In the past, I have felt tricked and even betrayed by fantasy books I picked up for the intriguing premise but the romances quickly turned into too much sensuality because the characters were either focused on bedding a love interest or kept staring at their undressed or partially undressed love interest, particularly when the man is staring at the woman. With secular books, I know it’s highly likely that I’ll have to skip pages. And sometimes a secular book will be a lost cause for me due to content. Nevertheless, for Christian books or clean reads written by Christian authors, I don’t want to run into that sort of scene. I am not married and I am trying not to dwell on the sensual side of romance so I try to avoid the books that take the focus off the adventure and intrigue of the fantasy world and focus on the romance to the extent that pushes the envelope on how much is too much. But, I don’t always succeed and it is incredibly frustrating when this happens with a Christian book when I had no idea it was a possibility.

But beware lest somehow this liberty of yours become a stumbling block to those who are weak. For if anyone sees you who have knowledge eating in an idol’s temple, will not the conscience of him who is weak be emboldened to eat those things offered to idiols? And because of your knowledge shall the weak brother perish, for whom Christ died? But when you thus sin against the brethren, and wound their weak conscience, you sin against Christ. Therefore, if food makes my brother stumble, I will never again eat meat, lest I make my brother stumble.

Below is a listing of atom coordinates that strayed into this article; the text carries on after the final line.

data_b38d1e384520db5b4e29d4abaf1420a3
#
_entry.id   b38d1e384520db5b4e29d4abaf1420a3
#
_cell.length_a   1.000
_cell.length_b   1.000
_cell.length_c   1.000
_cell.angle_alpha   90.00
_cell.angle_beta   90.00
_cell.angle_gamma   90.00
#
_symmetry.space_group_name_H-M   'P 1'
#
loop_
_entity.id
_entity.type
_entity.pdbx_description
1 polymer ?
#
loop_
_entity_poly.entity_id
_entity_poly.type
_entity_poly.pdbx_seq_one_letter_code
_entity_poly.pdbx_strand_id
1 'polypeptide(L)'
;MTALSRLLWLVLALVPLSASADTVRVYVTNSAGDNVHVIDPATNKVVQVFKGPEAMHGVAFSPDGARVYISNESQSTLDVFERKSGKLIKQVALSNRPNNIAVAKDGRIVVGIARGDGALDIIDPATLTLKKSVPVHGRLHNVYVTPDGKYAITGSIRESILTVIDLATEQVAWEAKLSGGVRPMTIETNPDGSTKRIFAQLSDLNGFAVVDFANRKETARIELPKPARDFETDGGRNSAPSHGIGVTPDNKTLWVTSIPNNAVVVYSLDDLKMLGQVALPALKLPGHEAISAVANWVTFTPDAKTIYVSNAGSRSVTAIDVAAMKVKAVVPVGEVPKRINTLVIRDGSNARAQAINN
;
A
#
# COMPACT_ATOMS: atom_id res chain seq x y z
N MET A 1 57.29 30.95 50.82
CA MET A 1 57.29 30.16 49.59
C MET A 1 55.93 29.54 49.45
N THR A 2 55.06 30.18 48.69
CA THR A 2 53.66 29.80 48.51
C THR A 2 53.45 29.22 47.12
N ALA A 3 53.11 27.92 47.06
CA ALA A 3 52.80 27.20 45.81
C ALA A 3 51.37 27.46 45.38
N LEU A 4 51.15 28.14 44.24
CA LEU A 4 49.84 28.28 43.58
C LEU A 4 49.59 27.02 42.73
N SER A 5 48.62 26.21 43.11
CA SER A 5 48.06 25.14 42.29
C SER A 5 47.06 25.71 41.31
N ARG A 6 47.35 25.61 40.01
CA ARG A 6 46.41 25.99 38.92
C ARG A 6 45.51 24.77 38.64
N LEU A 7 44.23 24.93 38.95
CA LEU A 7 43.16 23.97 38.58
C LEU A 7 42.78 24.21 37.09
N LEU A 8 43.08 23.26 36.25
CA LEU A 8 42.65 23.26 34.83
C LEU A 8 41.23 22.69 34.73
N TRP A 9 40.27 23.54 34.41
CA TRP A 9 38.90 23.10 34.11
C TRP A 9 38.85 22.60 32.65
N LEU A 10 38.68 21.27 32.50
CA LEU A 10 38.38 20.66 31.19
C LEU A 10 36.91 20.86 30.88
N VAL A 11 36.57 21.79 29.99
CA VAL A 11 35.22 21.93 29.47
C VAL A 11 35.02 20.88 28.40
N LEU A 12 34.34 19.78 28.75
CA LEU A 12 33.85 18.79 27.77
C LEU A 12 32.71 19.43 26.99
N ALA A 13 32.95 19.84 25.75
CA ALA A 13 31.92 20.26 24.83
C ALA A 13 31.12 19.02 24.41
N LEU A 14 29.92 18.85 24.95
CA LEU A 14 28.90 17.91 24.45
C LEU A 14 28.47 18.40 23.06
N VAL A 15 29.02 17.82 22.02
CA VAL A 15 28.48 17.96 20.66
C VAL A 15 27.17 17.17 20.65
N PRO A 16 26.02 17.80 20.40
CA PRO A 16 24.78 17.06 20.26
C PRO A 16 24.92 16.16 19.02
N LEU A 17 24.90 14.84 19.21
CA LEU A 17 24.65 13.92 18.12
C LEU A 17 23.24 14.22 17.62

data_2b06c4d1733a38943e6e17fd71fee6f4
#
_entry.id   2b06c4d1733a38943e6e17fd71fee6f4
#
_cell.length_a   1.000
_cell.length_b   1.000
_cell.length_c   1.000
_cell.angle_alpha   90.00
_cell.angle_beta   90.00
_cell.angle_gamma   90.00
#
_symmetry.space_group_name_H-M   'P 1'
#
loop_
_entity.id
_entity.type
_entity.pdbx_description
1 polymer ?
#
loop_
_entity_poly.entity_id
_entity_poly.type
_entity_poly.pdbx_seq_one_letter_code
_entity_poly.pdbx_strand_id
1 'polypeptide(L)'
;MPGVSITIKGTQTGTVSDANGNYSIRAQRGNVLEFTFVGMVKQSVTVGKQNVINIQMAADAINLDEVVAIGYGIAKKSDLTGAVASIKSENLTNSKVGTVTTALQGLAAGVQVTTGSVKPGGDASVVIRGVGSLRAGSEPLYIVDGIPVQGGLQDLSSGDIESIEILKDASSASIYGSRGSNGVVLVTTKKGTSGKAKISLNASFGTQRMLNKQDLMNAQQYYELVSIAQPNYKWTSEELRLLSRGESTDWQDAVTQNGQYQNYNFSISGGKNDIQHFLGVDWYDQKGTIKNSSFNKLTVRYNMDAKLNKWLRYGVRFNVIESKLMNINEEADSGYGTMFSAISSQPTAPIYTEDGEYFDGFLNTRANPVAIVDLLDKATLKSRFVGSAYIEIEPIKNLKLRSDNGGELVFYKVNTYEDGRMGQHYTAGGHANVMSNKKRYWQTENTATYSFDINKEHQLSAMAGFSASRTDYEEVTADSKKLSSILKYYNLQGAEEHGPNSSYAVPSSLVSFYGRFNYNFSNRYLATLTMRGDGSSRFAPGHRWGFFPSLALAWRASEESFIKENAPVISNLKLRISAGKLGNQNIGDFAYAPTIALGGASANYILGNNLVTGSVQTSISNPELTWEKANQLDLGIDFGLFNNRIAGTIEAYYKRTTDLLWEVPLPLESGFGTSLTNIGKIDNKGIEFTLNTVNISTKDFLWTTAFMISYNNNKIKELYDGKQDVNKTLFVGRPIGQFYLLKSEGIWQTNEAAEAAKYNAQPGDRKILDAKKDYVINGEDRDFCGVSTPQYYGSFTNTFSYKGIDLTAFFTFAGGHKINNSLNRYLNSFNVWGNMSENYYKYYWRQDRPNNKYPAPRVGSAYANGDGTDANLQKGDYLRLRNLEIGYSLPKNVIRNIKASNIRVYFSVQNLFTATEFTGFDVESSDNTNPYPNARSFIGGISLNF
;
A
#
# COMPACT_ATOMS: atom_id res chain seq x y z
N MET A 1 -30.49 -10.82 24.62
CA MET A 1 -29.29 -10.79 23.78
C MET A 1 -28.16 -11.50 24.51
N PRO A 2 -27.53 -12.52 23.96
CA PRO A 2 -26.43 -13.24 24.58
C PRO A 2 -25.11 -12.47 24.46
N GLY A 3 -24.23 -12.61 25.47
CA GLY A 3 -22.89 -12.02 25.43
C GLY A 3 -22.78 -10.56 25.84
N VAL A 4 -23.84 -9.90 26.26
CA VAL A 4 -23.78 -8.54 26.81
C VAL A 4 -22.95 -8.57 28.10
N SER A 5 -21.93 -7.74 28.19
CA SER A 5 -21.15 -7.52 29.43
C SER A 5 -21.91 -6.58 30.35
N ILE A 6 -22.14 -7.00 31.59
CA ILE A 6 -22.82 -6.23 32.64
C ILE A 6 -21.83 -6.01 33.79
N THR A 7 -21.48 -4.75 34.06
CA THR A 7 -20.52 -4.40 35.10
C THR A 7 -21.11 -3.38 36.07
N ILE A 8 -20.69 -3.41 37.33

~ 1 Corinthians 8:9-13

Paul addressed the specific matter of Christians who were eating the meat that had been sacrificed to idols, which was causing the Gentile Christians to stumble because witnessing believers who were not avoiding all things associated with the idols would wound their conscience and possibly draw them back into their old life of idolatry. Christians are meant to set examples not only for the world but also for newer believers and believers who are struggling with temptations. The apostle Paul’s writings aren’t limited to dietary habits, but are a call for Christians to take into consideration how all their actions, including their writing, will be viewed. Christians are not and shall never be perfect in this life; we are only redeemed sinners who are yet on a journey to being perfected in Christ. We will all stumble in our walks with God, we will all mess up in our witness at least once if not more often, but the point is that we make the effort to mend our ways and to be more like Christ than the world even if we don’t always get it right. That’s not being a hypocrite, it’s called being human. I am thankful that our God is merciful and just that He will forgive me when I stumble in my own walk and confess my sin to Him. This Scripture passage also reminds me of the need to consider what I write and how I present it. Am I presenting it according to the world’s standards or according to Christ’s standards?